The Washington Post
Chefs are fleshing out their menus with a little skin
Suddenly Tim Ma had skin in the game.
The chef behind Washingtonarea restaurant Lucky Danger was recently in Austin and tasked with making a simple pork skin chicharrón. “We just could not get it to puff,” he recalled. “We scraped off the fat, dehydrated it, fried it at the right temperature, and it just wouldn’t puff. But then we tried another batch that looked exactly the same, and it puffed up immediately. So we stared at it like, ‘ What the hell is going on?’ It’s a whole other world of science. I blame Texas humidity.”
Ma is not alone in his embrace of that other world of science. Chefs across the country are showing more skin: in everyday chicken skin salads and cow skin stews as well as fancy turns of, say, salmon skin chicharrón at Mírame in Los Angeles. Or casual eats like the Chinese- Cajun cracklin’ at Bywater Brew Pub in New Orleans and the curry noodle sandwich with crispy guinea hen skin at Rose’s in Durham, N.C. Even José Andrés’ grilled vegetables are skin-on. Every skin everywhere all at once.
“It’s cool to take something apart, treat each piece differently and put the pieces back together,” Ma said. “It’s a technique thing, but it’s also a good way to introduce different flavors, different textures. You see that a lot; it’s like peaches five ways, but with animal skin. It’s very Thomas Keller-ish. It’s a lot of pride, skill, a little showing off. There was an era of cooking that was always like that. And we’re back in that era.”
Although history does not celebrate the first skin-eaters, cultures around the world enjoy their recipes — whether Brazilian torresmos, Canadian scrunchions, Indonesian krupuk kulit, Jewish gribenes, Mexican cueritos, Slavic cvarci or Vietnamese tóp mo.
At the Mary Lane in Manhattan, chef Andrew Sutin keeps reinventing his menu’s trout dish with skin: first with a dried-skin crumble, then with playful curls of fried skin on sauteed fillets and now layered between sliced leeks in a potato soup topped with trout.
“It’s a fresh approach to something that’s already there,” he said, comparing it to a “bonus track” on an album. “Your creative landscape is doubled.”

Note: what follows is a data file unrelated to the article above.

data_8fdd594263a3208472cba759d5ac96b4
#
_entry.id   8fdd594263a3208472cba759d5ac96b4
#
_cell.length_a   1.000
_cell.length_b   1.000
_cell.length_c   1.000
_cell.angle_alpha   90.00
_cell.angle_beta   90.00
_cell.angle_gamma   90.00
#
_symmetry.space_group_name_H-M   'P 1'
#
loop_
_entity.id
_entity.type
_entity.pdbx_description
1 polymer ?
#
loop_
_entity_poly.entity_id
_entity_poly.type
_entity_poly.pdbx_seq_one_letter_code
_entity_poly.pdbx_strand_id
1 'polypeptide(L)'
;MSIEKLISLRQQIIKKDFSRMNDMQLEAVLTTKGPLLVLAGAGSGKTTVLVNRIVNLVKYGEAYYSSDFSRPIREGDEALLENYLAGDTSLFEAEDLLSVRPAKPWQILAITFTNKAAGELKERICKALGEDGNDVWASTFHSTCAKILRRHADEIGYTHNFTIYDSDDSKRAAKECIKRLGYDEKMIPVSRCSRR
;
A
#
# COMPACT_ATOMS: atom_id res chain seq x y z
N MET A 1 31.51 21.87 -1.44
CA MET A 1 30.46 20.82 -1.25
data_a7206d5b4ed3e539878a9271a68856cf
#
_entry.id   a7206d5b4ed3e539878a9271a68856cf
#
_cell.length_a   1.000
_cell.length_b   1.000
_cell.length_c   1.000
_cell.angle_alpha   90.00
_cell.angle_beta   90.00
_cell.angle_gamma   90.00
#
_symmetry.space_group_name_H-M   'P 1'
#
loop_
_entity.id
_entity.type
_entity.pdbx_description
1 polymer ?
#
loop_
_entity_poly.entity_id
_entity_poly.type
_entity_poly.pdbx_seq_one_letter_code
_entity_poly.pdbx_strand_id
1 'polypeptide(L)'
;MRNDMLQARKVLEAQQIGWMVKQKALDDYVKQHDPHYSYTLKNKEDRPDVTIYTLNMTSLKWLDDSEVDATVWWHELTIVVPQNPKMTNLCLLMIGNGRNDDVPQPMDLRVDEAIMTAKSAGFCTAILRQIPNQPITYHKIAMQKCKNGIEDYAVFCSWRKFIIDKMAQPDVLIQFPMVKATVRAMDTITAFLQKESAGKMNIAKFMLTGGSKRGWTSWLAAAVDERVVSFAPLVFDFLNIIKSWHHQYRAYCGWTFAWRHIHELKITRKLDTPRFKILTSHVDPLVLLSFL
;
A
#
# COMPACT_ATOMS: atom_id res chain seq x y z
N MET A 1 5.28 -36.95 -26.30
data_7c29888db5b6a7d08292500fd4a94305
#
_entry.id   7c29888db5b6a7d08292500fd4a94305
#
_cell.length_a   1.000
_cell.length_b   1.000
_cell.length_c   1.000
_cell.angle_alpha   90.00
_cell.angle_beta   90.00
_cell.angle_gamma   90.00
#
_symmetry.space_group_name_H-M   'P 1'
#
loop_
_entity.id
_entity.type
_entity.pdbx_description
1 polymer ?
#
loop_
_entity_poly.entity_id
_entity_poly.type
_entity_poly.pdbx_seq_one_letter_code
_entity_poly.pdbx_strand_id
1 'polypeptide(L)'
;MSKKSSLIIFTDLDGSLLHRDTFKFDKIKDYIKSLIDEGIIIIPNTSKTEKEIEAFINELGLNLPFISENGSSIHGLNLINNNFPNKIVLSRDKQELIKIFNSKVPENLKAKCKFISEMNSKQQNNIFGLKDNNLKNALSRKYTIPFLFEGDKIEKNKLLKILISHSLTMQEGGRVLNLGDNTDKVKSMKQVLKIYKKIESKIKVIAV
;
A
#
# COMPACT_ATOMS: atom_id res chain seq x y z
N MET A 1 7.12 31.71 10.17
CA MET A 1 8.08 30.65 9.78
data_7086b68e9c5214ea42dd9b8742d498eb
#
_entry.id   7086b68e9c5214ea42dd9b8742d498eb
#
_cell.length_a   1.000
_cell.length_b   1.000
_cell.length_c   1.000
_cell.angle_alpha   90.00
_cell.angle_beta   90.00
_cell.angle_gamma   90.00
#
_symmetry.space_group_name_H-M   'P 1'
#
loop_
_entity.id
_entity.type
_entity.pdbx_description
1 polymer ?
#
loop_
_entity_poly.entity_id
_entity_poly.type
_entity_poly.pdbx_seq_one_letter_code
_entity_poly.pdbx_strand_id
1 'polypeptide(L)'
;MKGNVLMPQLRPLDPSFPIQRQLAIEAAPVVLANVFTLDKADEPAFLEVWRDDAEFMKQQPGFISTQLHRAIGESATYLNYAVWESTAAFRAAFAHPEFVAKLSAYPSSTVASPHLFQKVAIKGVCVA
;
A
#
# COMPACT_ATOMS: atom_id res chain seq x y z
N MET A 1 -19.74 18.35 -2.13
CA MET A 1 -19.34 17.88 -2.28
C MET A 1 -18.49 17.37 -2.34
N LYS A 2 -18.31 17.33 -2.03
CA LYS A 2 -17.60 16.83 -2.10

Sutin compared skins’ moment in the sun to the rise of aioli and yolk-heavy pasta, which came in tandem with the popularity of egg-white omelets and egg-white cocktails earlier this century.
“We’re trying to push the envelope into interesting adventure,” he said. “It’s delicious. It adds texture. And it’s not too far out there, really. I don’t want to serve something weird for the sake of weirdness.”
Of course, skin is not magic. At Dadong, celebrity Chinese chef Zhenxiang Dong built his whole restaurant around duck skin so delicate that it easily shattered. His American debut flopped, despite counting Michelle Obama among its duck skin fans.
There are also limits to what diners will stomach: Andrew Zimmern, host of the Travel Channel show “Bizarre Foods,” once recalled with revulsion that he was almost served a human baby’s foreskin in Madagascar.
Even in less-extreme circumstances, a reluctance bordering on squeamishness around eating skin is not uncommon.
“My dad loves making kilawin with the cow’s skin or goat skin,” said Sheldon Simeon, a Hawaiian chef with his own recipe for Ilocano cow skin. “Not something that I do in my restaurants, though.” Asked why not, he declined to answer.
Inspired by cotenne (an Italian pork skin braciole) as well as bì heo ( Vietnamese shredded pork skin noodles), New Orleans native Dominick Lee — the chef behind New York’s upcoming Alligator Pear — makes a roast beef tagliatelle, with a glutenfree option of pork skin noodles. He also uses dried skin as a kind of furikake-style flavor bomb with rice.
“You have to be a really brave gluten-free person,” Lee said of the skin noodles. “It can be intimidating. So you really have to present it well. You have to have some strong salespeople with you, some strong front-ofhouse people. How do you present it to someone who didn’t sign up for it?”
It can be a tough sell. “It’s not often someone wants to talk about skin,” he said. “You’re either extremely interested in food or you’re Buffalo Bill.”
Diet offers many entry points. In Savannah, Ga., Fleeting’s Rob Newton credited ketogenic eating with a rediscovery of skin.
“Keto diets have really helped the eating of skin,” he said. “You can eat chicharrónes or fish skins in cured egg yolk. People want their crunchy, salty thing without a potato or corn, and pig skin has really stepped into that role.” He’s currently developing a kind of terrine he saw in Mexico City that incorporates pulverized chicharrónes.
A desire for zero-waste sustainability helps, too. “We want to honor every bit of the animal,” Newton said. “We don’t waste the bones, the feet, the ears, nothing. This is a way to help do that. And that makes us feel good, like we’re doing the right thing, because we are.”